Oh, so clearly I remember, fifteen gone and maybe more,
Anxiously I wished tomorrow, November without all this sorrow —
Sorrow for each one in their passing, that made me cry, "no more!"
Vainly I tried to borrow from my memories joy not sorrow,
Of Thanksgivings’ many smiles, happy laughter, soon to be here evermore.
This I need and nothing more.
Then in my chair slowly turning, all my fears within me burning,
Then again I heard the beeping somewhat louder than before.
"Certainly," I said, "it's just an e-mail, probably spam, and nothing more."
Let me look then, what it is, this puzzle to explore,
"It is an e-mail, nothing more!"
Open now I did the e-mail, pressing "open" and nothing more,
The title neutral, "newsletter" it said and no more,
There I sat, mostly guessing, at meaning of the title,
Why tell the story of the drunk who could drink no more?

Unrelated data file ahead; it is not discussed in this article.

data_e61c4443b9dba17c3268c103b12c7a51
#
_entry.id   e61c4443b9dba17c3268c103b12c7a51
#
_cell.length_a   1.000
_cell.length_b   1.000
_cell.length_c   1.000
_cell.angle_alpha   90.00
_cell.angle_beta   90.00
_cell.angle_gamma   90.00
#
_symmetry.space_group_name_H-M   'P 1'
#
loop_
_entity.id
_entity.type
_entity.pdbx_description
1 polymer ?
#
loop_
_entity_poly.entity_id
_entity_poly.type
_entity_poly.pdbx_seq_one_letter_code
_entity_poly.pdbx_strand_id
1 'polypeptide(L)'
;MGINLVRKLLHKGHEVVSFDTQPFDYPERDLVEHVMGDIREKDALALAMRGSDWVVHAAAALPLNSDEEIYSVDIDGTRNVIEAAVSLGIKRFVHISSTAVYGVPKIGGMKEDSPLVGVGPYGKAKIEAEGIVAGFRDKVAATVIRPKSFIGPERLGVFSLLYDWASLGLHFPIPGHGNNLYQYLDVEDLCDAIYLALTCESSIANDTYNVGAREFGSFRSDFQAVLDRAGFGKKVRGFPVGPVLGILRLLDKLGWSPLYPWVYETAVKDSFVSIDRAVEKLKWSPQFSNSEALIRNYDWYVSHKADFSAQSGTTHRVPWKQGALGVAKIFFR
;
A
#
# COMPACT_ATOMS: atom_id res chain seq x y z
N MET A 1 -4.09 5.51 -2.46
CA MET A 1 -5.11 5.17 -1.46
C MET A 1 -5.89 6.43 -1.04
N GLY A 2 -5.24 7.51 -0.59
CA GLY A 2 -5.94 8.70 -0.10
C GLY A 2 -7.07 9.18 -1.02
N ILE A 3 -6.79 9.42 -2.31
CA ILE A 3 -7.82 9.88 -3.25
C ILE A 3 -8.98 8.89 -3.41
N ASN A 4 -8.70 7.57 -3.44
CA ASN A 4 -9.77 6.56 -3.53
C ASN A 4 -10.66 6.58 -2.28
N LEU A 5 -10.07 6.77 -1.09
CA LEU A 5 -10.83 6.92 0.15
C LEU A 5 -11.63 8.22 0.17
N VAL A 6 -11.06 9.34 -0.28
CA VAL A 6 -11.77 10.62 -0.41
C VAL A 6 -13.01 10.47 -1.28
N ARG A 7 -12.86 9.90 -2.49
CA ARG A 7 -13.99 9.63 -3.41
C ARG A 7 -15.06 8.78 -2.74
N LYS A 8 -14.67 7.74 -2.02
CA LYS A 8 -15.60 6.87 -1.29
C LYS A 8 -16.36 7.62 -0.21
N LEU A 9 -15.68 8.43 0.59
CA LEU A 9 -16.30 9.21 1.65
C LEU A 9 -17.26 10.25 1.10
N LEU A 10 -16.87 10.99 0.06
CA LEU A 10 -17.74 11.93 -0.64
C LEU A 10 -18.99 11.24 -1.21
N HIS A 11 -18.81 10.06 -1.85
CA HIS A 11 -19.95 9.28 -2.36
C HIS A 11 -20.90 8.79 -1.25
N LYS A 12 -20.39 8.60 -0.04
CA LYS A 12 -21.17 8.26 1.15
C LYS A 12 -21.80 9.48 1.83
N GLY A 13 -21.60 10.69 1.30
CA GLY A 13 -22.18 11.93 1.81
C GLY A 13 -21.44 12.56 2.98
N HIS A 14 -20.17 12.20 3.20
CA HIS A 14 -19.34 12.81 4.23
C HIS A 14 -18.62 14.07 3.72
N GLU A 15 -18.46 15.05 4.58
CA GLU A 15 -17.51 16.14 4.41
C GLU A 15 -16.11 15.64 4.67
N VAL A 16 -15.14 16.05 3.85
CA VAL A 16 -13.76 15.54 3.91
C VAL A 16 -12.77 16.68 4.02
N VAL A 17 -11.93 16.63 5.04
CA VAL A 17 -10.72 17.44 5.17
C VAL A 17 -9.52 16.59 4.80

What was it the e-mail promised, promised if I read some more?
Heart pounding I read of the sign unseen, of the stop not made and more,
Of the deputy, to return home, "nevermore!"
Then, I found, my heart grew weary, with all the training and all the worry,
All we seemed to do was hurry from tragic tale to another, fallen sister, fallen brother,
Halloween brought no relief, from the truth the e-mail bore,
When would peace be in our land, and when would death still his hand?
I read the e-mail and knew ... nevermore.
Freedom is a thirsty tree, and however strong we may be,
The price is blood from friend and foe, it’s a simple truth you must know,
You must prepare yourself each day, for all the evil in your way,
And listen to your brother’s fears and wipe away your sister’s tears,
Wear your armor, shine your shield, steel your heart and never yield,
For when we speak of October and so many fallen we will say forever more,
With apologies to Mr. Poe, 2007 continues to be a terrible year for officers killed through assaults and accidents. The greatest antidote to this is you ... no one else. The one responsible for your safety and preparation is you.
In psychology this is called "locus of control" and it an essential element of optimism and that is one of the true personality traits of a winner! And as we say in the Street Survival Seminars, we only have one rule and that is "Win!"